Jibboom Street revitalization begins
As two land owners coordinate development on the west end of Jibboom Street, town officials hope that spirit of cooperation will spread to all of Commercial Row.
The owners of the parcels, David Giacomini and Stefanie Olivieri, have agreed to work together in development of their properties in hopes of best utilizing what little open space remains on Jibboom Street.
And, it’s a partnership that town officials would like to to see more often.
“We are trying to create dense retail and office opportunities and a dense downtown area,” said Town Associate Planner Gavin Ball. Ball said cooperation among business owners in the Commercial Row area will accomplish just that.
The planning between Giacomini and Olivieri will result in shared pedestrian access, snow storage, landscaping and, most importantly, parking space.
“We know we have a shortfall of parking, and as we add buildings downtown, we will need more,” said Ball.
Recently, Olivieri took the idea of cooperation one step beyond the business plan and helped in relocating the tenants of the old “tin can” house that were displaced by the rehabilitation.
“We made very certain each person was relocated,” she said.
“One family moved into a house I bought on High Street, and another family was moved into a house on East River Street, which I also own.”
Olivieri said the third family that lived in the tin can found accommodations on their own.
“Two (of the three) families had lived there from 13 to 15 years,” Olivieri said, “and I just acquired the house last year.”
Giacomini, who owns Sierra Mountain Mortgage, located directly across from the parcel now under construction, said he will move his business into the Victorian-style office building that will replace Dot’s Place, the old building demolished in December that was reportedly Truckee’s last historic brothel.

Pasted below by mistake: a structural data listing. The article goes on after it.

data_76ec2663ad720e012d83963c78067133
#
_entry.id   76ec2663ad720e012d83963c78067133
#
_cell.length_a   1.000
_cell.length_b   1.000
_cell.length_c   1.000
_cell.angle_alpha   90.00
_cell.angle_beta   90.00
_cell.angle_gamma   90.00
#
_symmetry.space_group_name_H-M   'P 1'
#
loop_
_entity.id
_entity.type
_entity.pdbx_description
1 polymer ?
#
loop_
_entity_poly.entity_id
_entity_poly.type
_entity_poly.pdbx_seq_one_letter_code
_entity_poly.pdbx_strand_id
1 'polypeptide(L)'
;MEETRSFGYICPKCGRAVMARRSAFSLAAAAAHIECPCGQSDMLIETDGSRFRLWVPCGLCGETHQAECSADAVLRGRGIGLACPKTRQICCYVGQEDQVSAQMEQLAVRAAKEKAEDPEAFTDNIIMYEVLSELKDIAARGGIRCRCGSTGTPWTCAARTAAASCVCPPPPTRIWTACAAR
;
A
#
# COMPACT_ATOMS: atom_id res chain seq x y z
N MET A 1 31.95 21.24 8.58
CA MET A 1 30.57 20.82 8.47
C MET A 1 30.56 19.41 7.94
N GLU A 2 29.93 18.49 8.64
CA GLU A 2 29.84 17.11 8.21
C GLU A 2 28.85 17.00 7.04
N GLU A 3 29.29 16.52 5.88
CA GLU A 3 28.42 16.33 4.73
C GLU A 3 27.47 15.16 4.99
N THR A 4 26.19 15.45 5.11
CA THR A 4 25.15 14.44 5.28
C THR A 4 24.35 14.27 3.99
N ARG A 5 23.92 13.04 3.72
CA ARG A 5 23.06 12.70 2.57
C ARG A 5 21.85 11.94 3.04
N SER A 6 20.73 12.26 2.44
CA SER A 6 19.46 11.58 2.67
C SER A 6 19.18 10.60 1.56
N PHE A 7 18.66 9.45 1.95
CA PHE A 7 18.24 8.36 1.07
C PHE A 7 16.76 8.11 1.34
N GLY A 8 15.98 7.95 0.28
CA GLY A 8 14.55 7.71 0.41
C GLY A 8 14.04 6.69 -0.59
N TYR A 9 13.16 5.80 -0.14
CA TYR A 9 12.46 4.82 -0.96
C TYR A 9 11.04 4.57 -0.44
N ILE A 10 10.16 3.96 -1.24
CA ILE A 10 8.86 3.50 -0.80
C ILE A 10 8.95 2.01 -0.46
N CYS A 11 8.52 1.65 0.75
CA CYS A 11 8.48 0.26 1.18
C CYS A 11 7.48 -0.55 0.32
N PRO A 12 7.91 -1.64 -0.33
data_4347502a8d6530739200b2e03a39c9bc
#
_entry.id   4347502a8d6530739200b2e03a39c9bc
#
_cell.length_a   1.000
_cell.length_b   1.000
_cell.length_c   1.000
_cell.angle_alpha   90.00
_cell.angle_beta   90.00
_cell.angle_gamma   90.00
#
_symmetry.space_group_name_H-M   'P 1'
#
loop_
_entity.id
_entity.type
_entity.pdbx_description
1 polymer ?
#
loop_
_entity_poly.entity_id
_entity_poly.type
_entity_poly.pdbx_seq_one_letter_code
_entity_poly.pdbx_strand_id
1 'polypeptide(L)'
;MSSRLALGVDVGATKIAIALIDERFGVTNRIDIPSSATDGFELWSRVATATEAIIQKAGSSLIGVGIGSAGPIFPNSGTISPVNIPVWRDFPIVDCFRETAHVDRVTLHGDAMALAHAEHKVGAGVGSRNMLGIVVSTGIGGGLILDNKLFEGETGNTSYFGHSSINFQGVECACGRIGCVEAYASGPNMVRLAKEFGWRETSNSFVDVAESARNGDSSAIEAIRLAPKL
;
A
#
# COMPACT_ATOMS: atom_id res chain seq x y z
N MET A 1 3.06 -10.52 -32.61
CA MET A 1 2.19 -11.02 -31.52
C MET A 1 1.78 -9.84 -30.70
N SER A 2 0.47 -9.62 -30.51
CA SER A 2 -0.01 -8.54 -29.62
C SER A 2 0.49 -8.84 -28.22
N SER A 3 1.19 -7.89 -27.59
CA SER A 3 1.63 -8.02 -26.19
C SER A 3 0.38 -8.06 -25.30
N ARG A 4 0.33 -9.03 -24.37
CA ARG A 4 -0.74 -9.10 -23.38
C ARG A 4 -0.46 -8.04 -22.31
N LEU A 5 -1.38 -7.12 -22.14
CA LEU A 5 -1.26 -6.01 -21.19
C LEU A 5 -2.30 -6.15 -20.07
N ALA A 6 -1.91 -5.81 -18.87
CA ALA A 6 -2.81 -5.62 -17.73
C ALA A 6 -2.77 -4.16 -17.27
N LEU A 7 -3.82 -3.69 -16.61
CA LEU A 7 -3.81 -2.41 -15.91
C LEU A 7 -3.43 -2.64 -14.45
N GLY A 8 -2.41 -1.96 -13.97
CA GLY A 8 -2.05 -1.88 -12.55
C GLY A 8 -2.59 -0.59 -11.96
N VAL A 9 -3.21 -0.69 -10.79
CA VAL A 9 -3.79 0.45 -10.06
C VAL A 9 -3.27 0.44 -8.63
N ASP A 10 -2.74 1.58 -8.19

“We are going to occupy the first floor, and rent out the second floor office space,” he said.
Olivieri owns several properties on or near Commercial Row, including the parcel west of Giacomini’s. She said she plans to develop the old “tin can” house currently on the property into storefront retail space, offices and a single residential dwelling on the second floor.
Despite the coordinated development and the fact that both of the old buildings are being demolished, the owners did have to obtain different permits.
Giacomini had to obtain a demolition permit for Dot’s Place, and Olivieri a rehabilitation permit for the tin can.
Ball said the different permits were required because Giacomini’s building will bear “very little resemblance” to the old building.
Olivieri’s, on the other hand, is “an historically accurate reconstruction, involving rehabilitation,” Ball said. “It’s truly rehabilitation.”
“I have a demolition permit to rehabilitate,” Olivieri joked. “It’s a replication, but the Town calls it a rehabilitation. But we will be replicating it inch by inch.”
Olivieri said she hopes her project will set a precedent for how replicating older buildings with new materials can satisfy development, housing and historic goals.
“I think every development should have a housing component,” she said, explaining the second floor residential unit.
Excavation and construction of a retaining wall for the parking lot started last month.
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